Jun 25, 2017

    Building the Book Pile #150

    Welcome to Building the Book Pile!  A Weekly meme inspired by Stacking the Shelves

    Hello Readers, Bloggers, and Awesome people! 

    Good morning lovely people! This was a great week - I know there wasn't much up on the blog, but it was still a good one. 

    I (@gorelenore) was named one of the top reviewers on Twitter by The Book Publicist (UK) - a PR company. Here is the list if you are interested.

    That was pretty cool...I also learned how to knit in the round this week and am making a hat for the hubby, and I got a raise at work :) As far as blog stuff goes I am still working on finishing my TBR reads and Blog Ahead, I am making great progress on both! 

    AND last but not least I am prepping for cold weather - yup, I'm already over the hotness of summer time, BRING ON FALL (the best season)!!!! - I am doing this by re-opening the Etsy shop, Use code SUMMERSAVER for 10% off, click on the image below to link over and see what is available. More will be added soon.

    https://www.etsy.com/shop/StephsSimpleScarves

     

    How was your week? Any book recommendations for me?
     

      Giveaways  on Cover2CoverBlog!
    http://cover2coverblog.blogspot.com/2017/06/sourcebooks-summer-reads-round-up-and.html

    Coming up on the Blog

    Recent Reads: Carson Crosses Canada by Linda Bailey (Youth)
    Blog Tour Spotlight w/ Giveaway!: Firebrand by A.J. Hartley (YA) 
    Monthly Re-Cap: June 2017

    Books Received this Week

    ***I am doing SO good reading my review books but I keep requesting more and I need to calm down***

    The Last Magician  Crafty Cat and the Great Butterfly Battle 
    The Last Magician by Lisa Maxwell from Netgalley and Simon and Schuster Children's Publishing for review
    Crafty Cat and the Great Butterfly Battle by Charise Mericle Harper from Netgalley and First Second Books for review. 


    Have you missed anything lately?

    Week of June 18  - June 24
    Comment and leave me a link to your Round-up/ STS/ Weekly...anything, post and I will happily stop by and say hello!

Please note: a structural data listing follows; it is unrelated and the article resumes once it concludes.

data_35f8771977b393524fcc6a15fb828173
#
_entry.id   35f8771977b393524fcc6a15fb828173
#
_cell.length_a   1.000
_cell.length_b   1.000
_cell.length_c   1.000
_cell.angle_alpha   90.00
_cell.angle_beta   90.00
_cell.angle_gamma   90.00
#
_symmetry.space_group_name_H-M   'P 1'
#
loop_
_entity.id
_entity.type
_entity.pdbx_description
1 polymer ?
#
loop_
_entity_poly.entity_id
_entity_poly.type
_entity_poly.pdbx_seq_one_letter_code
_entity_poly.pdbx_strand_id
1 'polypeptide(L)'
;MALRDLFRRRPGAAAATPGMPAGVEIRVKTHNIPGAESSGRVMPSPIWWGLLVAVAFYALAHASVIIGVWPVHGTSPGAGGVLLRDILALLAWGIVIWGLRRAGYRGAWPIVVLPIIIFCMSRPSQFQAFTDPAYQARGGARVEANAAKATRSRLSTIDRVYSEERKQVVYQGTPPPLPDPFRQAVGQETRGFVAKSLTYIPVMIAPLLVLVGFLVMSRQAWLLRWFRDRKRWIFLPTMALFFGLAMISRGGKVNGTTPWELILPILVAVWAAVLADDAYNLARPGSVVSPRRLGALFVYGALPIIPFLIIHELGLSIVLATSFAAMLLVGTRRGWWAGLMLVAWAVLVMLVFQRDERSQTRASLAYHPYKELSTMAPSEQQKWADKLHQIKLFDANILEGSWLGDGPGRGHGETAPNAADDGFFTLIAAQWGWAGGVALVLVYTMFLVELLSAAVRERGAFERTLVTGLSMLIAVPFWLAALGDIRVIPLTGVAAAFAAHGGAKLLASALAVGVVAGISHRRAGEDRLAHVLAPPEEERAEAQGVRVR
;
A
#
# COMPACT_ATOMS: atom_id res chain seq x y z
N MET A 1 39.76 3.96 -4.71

Happy Reading!

    Jun 23, 2017

    Recent Reads: The Secret Art of Being A Grown-Up by Bridget Watson Payne

    The Secret Art of Being a Grown-Up: Tips, Tricks, and Perks No One Thought to Tell You
    The Secret Art of Being a Grown Up: Tips, Tricks, and Perks, No One Thought to Tell You By Bridget Watson Payne
    Publisher:  Chronicle Books
    Publication Date:  April 4, 2017



    https://www.goodreads.com/book/show/27405327-pop-manga-coloring-book?from_search=true  https://www.amazon.com/Pop-Manga-Coloring-Book-Beautiful/dp/0399578471?ie=UTF8&SubscriptionId=1MGPYB6YW3HWK55XCGG2&camp=1789&creative=9325&creativeASIN=0399578471&linkCode=as2&redirect=true&ref_=x_gr_w_bb&tag=x_gr_w_bb-20

    Format:  Hardback
    Source: From Librarything Early Reviewers program and Chronicle Books in exchange for review. This in no way alters my


    Rating:
     


     


    Goodreads Synopsis: 
    Hello, grown-ups of all ages! Eclectic, bite-sized bursts of advice meet quirky illustrations in this playful guide to feeling like the grown-up we all wanted to be as a kid. From thoughts on the best way to open a champagne bottle to a short list of the kitchen tools you actually need, these tips and tricks reveal secrets that are attainable, not intimidating. Anyone can make a life upgrade using these insights alongside the traits they already have—their wits, creativity, and enthusiasm. This engaging guide is the perfect gift for recent grads, first-apartment dwellers, and anyone who's ready to grow up, one step at a time.
    Review: 
    I was so excited to receive this book in the mail! I am a "grown-up" I guess but there is always more to learn and I have a younger sister who will be graduating high school much sooner than I would like to admit. I had seen this book popping up and I wanted to read it to see what it was all about. It was WONDERFUL! I adored it and here is why...

    The book is easy to read - the tips and tricks are presented as 2 page spreads with illustrations. The text is all different sizes and the images are all visually appealing.

    The book has resourceful information and good information - the tips focus on money, what you need, how to live a full life, and how to love yourself.

    It has some great advice - "You 100% deserve to be loved" is my favorite and great advice for all ages.

    Even as an already 'grown-up' person, I really appreciated this book, it was clever and presented in a way that younger ... almost grown-ups will really be able to take about 10 minutes and read it all. It is quick, wonderfully presented and I think that graduates everywhere should be getting a copy.

    Jun 21, 2017

    Recent Reads: The Spell Thief by Tom Percival

    Source: From Sourcebooks Jabberwocky for review consideration. This in no way alters my opinion or review.

    The Spell Thief (Little Legends #1)The Spell Thief by Tom Percival
    Series: Little Legends #1
    Publisher: Sourcebooks Jabberwocky
    Publication Date:  December 16, 2016



    https://www.goodreads.com/book/show/27405327-pop-manga-coloring-book?from_search=true  https://www.amazon.com/Pop-Manga-Coloring-Book-Beautiful/dp/0399578471?ie=UTF8&SubscriptionId=1MGPYB6YW3HWK55XCGG2&camp=1789&creative=9325&creativeASIN=0399578471&linkCode=as2&redirect=true&ref_=x_gr_w_bb&tag=x_gr_w_bb-20